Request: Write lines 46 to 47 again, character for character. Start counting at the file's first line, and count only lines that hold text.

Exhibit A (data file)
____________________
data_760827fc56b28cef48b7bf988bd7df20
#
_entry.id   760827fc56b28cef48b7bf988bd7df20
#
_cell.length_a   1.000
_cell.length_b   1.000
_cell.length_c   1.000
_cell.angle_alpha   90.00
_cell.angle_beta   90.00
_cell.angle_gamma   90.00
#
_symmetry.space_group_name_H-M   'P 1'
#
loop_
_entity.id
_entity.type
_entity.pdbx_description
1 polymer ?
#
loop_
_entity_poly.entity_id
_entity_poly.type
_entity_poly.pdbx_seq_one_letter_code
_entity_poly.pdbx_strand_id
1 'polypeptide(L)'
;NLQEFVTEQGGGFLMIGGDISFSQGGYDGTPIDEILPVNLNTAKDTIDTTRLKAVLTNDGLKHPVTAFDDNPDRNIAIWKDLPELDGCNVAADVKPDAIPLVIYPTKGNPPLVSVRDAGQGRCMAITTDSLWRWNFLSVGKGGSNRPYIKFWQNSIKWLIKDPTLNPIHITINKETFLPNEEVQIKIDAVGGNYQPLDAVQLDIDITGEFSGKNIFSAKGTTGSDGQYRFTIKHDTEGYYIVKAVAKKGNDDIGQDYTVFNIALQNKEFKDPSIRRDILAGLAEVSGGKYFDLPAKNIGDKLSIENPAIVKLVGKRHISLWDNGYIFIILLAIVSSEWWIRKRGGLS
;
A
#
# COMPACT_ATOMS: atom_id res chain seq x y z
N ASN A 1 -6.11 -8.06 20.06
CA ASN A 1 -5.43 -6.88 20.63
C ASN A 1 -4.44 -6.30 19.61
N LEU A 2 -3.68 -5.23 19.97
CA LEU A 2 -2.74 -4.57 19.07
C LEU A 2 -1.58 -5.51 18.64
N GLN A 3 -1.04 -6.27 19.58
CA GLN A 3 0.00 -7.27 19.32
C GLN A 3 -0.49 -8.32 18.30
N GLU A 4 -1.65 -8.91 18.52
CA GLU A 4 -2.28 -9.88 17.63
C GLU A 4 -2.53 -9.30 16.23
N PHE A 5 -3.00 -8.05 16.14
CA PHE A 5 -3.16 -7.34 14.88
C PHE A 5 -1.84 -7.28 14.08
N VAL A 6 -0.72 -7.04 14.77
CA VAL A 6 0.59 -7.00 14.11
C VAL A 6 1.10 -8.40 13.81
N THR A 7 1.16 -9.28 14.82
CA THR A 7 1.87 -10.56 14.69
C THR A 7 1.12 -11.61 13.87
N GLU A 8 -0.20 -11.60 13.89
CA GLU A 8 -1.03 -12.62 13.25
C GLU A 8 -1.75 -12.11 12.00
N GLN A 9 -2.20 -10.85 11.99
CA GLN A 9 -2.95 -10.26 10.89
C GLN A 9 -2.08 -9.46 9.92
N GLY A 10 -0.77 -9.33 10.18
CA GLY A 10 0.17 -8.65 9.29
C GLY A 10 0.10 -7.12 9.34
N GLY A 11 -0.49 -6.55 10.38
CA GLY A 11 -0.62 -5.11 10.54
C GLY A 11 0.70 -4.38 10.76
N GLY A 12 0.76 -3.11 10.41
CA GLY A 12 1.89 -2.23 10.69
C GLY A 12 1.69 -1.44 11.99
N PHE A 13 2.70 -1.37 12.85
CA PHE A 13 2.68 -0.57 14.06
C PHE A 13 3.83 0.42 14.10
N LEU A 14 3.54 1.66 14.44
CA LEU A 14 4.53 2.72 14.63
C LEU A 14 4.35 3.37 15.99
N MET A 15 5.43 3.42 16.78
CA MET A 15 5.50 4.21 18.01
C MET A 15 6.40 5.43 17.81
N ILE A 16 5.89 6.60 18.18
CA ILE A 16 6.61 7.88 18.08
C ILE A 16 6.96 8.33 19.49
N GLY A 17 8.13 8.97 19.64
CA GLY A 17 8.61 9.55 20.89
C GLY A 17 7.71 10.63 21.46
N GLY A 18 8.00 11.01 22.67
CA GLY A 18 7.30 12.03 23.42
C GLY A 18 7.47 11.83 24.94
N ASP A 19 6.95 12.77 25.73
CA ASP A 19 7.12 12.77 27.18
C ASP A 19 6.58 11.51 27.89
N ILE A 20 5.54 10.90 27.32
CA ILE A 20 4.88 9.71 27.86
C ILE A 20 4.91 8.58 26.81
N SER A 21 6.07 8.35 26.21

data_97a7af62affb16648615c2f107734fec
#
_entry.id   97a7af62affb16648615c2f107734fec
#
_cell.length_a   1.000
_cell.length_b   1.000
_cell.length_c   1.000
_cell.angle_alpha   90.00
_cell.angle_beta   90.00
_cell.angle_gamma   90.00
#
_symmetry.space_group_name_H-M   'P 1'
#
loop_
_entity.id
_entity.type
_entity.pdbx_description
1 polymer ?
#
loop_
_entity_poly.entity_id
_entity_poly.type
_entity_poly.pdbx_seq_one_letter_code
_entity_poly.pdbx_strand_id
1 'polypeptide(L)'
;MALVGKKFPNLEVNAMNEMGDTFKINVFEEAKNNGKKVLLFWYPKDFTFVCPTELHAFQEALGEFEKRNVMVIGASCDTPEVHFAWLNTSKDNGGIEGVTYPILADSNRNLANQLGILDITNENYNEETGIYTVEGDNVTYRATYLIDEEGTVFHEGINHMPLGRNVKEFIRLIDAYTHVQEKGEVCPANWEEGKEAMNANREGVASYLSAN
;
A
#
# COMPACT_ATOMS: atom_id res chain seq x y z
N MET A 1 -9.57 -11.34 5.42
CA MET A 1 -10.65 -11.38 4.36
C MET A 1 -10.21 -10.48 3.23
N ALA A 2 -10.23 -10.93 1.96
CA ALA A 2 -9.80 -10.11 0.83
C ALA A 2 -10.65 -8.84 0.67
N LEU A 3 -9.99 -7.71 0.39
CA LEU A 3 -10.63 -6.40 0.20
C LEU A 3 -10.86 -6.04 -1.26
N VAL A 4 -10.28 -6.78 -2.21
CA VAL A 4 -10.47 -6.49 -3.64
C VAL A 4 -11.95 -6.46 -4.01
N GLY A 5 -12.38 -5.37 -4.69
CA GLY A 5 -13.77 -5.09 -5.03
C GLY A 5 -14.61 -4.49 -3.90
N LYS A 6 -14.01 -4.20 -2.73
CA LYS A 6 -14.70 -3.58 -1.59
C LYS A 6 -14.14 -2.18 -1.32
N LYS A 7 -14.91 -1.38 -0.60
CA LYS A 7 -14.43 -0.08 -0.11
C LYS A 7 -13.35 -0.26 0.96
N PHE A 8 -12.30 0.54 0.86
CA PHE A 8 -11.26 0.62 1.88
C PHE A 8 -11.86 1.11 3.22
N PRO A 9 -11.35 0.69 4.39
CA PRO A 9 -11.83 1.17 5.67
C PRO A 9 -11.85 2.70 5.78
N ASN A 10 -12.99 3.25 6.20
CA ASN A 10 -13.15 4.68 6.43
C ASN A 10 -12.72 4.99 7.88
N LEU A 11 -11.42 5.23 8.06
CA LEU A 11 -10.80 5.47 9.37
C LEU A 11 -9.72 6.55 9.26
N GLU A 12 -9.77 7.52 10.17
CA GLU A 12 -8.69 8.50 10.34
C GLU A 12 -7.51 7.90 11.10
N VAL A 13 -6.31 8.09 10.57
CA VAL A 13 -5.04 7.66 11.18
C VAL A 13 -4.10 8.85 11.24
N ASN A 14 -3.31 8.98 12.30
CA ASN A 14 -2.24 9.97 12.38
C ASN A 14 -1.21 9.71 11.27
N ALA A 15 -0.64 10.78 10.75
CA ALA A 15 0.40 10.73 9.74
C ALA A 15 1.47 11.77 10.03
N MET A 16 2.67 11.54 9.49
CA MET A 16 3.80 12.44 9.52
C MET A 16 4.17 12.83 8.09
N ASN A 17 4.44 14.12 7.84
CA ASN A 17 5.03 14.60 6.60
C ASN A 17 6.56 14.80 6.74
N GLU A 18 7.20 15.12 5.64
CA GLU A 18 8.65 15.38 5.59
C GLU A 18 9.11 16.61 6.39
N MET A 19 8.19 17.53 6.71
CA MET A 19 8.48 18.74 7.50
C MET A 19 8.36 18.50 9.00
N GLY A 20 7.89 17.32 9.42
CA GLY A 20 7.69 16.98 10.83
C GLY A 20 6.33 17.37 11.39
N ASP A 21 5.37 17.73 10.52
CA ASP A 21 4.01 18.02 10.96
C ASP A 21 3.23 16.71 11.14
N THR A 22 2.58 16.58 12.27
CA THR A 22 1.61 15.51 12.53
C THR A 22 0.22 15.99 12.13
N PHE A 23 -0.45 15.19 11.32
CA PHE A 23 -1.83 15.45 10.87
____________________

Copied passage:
N VAL A 6 -0.72 -7.04 14.77
CA VAL A 6 0.59 -7.00 14.11